Linked Data

bandholtz edited this page Nov 9, 2012 · 4 revisions

Linked Data

In recent years, Linked Data has evolved into a growing global network of interlinked information which is being maintained by a variety of diverse organizations. Thus the Semantic Web, which was previously considered a largely academic concern, has become a reality. Among the Linked Data participants are the BBC, The New York Times, Wikipedia, MusicBrainz, the German National Library, as well as numerous scientific institutions and governmental bodies. Have times changed? We believe so. It's time for you to join this future - supported by our extensive knowledge and experience regarding semantics and information processing, combined with our REST and Web expertise.

Basic Principles

According to Tim Berners-Lee, inventor of the Web and director of the World Wide Web Consortium (W3C), the Linked Data concept is based on four simple principles:

  • Use URIs as names for things.
  • Use HTTP URIs so that people can look up those names.
  • When someone looks up a URI, provide useful information, using the standards (RDF, SPARQL).
  • Include links to other URIs so that they can discover more things.

This allows both humans and machines to browse and sytematically process interlinked information. Well-designed web applications already provide this opportunity for humans. The RDF and SPARQL standards enable machine-readability, schema-based structure and attribute-specific search.

From the Database Into the Linked Data Network

A simple path into the network of Linked Data is based on your existing (relational) database. The RDB-to-RDF Mapping Language R2RML is used to describe how existing tables, rows and columns are to be represented in RDF. Open source tools like D2R Server take care of the rest; your data becomes available in RDF format and searchable through SPARQL.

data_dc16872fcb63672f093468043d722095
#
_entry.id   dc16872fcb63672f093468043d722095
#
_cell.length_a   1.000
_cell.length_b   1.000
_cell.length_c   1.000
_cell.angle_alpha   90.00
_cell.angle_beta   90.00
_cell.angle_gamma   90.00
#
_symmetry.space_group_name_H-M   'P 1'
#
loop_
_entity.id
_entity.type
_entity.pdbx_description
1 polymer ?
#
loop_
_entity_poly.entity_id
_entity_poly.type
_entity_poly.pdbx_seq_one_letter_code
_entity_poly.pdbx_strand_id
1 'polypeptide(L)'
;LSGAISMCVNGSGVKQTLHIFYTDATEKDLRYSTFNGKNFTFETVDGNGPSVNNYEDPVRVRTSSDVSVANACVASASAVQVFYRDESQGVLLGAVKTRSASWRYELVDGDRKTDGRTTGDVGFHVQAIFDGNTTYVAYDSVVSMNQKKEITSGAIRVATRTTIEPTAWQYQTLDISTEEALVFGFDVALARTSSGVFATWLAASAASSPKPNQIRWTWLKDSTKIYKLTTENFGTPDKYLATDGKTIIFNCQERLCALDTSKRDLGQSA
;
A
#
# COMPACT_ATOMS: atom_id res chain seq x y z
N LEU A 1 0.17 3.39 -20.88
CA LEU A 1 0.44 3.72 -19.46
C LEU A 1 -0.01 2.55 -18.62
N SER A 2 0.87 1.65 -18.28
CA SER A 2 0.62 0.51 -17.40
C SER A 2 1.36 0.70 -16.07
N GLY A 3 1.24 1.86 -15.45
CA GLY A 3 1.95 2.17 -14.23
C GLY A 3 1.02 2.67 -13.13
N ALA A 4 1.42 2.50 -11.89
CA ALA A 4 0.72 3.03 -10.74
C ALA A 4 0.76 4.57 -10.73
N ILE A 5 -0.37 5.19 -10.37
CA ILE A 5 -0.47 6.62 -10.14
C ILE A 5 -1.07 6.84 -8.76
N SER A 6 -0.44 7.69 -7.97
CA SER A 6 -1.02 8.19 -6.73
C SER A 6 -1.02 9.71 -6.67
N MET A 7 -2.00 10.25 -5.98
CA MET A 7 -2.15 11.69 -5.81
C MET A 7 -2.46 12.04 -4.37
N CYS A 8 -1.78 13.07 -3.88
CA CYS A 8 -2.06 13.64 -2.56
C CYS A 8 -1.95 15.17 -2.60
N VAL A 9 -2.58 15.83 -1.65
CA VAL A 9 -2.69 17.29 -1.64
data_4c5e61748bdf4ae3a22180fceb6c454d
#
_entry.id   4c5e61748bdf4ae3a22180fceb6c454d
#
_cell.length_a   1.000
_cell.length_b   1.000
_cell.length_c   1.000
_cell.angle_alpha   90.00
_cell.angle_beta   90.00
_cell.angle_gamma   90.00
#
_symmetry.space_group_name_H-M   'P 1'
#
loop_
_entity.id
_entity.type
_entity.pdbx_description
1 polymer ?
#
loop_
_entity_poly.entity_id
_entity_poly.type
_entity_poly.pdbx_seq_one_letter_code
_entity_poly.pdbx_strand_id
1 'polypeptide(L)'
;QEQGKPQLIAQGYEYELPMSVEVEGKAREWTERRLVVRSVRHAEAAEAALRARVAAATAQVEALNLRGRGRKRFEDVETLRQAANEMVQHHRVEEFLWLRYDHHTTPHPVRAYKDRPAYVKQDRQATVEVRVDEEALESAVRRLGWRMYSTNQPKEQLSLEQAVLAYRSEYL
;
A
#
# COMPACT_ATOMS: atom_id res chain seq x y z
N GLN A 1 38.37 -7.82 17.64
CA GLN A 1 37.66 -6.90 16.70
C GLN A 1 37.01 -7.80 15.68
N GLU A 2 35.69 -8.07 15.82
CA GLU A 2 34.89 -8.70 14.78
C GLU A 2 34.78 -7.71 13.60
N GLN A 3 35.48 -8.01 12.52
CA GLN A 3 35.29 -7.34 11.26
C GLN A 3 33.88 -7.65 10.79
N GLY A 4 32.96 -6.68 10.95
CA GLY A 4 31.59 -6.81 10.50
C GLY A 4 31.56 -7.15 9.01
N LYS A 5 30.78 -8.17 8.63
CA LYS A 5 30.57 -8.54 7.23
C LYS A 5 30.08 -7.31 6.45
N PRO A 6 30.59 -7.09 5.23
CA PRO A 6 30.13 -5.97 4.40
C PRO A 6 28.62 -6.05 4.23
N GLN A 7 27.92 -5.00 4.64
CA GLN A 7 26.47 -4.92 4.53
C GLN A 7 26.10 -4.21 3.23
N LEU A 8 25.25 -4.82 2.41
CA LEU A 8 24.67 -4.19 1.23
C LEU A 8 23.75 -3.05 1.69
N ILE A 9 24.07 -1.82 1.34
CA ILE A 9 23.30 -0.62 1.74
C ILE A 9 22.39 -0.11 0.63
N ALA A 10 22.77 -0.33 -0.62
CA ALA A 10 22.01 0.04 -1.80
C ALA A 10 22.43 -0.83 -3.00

The Integrated Web Application

A more elegant way is a web application which combines a human-readable HTML representation of "things" with Linked Data. This requires that the web application is structured like a semantic network. Then all that is required is support for representations matching the capabilities of the client (content negotiation). innoQ's Umweltprobenbank, developed for the German Federal Environment Agency, is one example of such an application. Of course we are happy to develop a similar integrated web application for your needs as well.

RDF Vocabularies

Interoperability of data in the global Linked Data network is greatly simplified if common vocabularies are used for the schema. These include SKOS, Dublin Core, Data Cubes (previously SCOVO), Geonames or Darwin Core. While these do not always define everything just like one might like, RDF's extensibility via sub-classes and sub-properties provides the option to add domain-specific extensions to existing vocabularies. We at innoQ know the standard vocabularies suitable to your needs and formulate extensions as necessary.

Your Corporate Vocabulary

Each enterprise has its own language, which represents the respective subject matter and constitutes an expression of the corporate culture. We can advise you on the formalization of your corporate vocabulary, based on existing glossaries and by analyzing key publications and interviews. This provides you with an RDF schema and a corporate thesaurus which you can maintain and make available on the web, e.g. with our open source solution iQvoc. Examples of this include the German Federal Environment Agency's Semantic Network Service (SNS), which was co-developed by innoQ and is currently being migrated to use iQvoc, as well as Deutschen Bank's SURF project.


With this approach your existing data should already be interconnected internally. What is missing is the link to external data sets like Wikipedia, Geonames or domain-specific databases. Potential partners for interlinking data can be found in the Linked Data catalog.

Here, too, open source is a great asset: We use Silk - "A Link Discovery Framework for the Web of Data" - to semi-automatically create these data links. One example of this is the current Linked Environment Data project.

Become a part of the global Linked Data network and benefit from the improved visibility of your enterprise. Discover new clients and potential partners, and be discovered in the new world of the Semantic Web!

Further Reading